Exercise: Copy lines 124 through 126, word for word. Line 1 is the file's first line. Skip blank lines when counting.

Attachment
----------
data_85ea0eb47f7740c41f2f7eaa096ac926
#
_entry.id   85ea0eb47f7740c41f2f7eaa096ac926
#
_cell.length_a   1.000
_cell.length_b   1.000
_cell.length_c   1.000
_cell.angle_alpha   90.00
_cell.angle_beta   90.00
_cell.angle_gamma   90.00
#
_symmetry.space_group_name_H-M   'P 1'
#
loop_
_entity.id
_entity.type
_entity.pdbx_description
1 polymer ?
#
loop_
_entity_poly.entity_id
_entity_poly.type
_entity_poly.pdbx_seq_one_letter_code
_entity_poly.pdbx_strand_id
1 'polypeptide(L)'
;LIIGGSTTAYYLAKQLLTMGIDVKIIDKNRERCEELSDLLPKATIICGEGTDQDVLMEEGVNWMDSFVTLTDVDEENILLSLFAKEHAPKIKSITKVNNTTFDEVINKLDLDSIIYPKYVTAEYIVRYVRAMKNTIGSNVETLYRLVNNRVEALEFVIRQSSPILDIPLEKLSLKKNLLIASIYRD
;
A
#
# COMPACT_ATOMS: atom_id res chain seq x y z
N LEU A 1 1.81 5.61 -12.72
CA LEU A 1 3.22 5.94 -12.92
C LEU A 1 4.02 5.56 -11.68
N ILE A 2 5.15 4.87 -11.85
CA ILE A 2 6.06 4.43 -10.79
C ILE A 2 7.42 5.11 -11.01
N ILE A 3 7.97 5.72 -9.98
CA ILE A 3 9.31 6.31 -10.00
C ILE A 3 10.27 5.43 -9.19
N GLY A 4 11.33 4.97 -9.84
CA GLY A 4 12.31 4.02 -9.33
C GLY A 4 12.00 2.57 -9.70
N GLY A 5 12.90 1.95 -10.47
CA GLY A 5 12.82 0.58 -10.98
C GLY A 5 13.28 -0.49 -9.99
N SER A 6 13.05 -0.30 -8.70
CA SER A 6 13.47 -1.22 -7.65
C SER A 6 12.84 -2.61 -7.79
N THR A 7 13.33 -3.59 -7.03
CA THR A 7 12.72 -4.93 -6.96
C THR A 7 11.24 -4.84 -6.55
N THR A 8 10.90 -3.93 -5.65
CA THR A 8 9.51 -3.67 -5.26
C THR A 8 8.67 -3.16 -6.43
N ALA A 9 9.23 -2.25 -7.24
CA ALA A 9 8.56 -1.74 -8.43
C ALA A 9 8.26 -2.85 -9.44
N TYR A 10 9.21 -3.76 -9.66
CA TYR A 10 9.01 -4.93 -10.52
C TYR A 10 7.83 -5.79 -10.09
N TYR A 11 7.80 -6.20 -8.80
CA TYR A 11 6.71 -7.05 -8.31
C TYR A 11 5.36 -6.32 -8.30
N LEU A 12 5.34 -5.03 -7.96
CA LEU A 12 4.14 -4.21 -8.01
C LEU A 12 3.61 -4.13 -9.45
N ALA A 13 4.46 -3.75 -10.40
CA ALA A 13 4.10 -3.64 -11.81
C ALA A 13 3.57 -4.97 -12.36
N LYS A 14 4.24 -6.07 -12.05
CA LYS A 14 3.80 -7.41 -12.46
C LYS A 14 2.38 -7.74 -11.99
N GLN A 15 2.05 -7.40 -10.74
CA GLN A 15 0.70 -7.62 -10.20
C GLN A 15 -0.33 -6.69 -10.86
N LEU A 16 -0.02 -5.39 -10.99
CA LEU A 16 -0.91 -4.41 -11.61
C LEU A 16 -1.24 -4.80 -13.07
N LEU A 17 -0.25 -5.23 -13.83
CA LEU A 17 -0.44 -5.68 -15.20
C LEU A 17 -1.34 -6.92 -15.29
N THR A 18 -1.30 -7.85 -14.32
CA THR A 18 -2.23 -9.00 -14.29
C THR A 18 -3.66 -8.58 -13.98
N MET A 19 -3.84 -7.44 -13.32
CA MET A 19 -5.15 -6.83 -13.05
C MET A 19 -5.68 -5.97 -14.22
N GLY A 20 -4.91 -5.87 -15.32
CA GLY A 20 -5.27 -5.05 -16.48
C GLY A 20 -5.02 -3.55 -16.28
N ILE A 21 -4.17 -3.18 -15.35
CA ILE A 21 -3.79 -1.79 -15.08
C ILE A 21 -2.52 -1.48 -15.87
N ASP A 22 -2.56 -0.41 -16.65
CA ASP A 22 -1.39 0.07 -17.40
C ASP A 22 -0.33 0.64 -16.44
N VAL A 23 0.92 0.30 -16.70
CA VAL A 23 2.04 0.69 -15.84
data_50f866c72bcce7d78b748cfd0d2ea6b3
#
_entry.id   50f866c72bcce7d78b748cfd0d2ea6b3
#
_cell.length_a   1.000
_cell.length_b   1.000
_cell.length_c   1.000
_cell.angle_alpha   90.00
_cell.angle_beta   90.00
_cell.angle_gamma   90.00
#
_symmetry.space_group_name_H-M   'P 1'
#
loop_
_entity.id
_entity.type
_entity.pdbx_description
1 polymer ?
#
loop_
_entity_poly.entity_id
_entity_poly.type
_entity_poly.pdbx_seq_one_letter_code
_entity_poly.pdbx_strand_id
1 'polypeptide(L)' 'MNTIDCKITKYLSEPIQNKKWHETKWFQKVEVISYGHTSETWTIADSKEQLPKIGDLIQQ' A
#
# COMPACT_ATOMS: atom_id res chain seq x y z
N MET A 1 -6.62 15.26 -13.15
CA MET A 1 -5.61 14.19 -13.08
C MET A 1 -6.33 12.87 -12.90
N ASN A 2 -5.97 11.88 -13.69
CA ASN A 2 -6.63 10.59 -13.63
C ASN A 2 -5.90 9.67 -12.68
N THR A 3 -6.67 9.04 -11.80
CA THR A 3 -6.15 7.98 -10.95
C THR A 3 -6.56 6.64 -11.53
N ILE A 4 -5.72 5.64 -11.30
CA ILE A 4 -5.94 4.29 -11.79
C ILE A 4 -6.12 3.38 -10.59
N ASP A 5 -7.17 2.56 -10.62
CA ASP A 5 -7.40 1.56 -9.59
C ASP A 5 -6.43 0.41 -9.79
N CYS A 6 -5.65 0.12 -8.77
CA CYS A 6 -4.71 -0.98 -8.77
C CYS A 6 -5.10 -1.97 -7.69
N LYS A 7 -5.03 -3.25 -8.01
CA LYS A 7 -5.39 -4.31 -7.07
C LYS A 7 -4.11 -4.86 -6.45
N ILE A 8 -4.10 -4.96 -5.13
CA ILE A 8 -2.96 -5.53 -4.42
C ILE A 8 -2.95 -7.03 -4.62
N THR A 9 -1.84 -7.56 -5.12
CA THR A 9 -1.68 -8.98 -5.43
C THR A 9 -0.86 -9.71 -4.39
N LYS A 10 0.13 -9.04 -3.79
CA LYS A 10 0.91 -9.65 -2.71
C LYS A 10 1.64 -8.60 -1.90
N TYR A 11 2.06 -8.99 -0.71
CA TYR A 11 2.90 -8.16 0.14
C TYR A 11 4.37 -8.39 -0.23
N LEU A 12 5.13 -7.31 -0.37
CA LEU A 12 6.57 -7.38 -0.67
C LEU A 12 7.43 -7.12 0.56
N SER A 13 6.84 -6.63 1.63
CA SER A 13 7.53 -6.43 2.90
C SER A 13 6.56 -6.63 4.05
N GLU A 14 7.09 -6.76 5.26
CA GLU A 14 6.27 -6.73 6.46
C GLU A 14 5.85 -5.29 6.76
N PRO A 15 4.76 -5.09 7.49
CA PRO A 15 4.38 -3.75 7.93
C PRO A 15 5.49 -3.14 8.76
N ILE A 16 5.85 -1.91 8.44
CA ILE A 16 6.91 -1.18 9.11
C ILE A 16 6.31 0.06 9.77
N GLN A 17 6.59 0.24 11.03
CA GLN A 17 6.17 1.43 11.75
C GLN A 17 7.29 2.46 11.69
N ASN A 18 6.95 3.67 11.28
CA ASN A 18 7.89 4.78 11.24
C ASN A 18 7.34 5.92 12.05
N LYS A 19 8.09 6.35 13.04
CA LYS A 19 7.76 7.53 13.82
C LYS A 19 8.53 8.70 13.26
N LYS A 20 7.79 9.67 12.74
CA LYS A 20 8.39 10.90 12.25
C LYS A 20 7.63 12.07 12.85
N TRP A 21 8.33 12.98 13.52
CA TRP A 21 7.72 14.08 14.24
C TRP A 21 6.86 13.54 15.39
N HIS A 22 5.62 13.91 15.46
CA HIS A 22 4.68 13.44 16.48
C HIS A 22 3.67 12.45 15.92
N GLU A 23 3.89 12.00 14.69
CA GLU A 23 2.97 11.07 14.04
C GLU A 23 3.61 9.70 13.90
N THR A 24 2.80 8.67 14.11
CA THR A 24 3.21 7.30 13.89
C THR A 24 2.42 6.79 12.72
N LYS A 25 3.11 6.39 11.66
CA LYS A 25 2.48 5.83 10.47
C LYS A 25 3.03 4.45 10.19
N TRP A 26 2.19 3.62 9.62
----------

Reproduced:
#
# COMPACT_ATOMS: atom_id res chain seq x y z
N MET A 1 -6.62 15.26 -13.15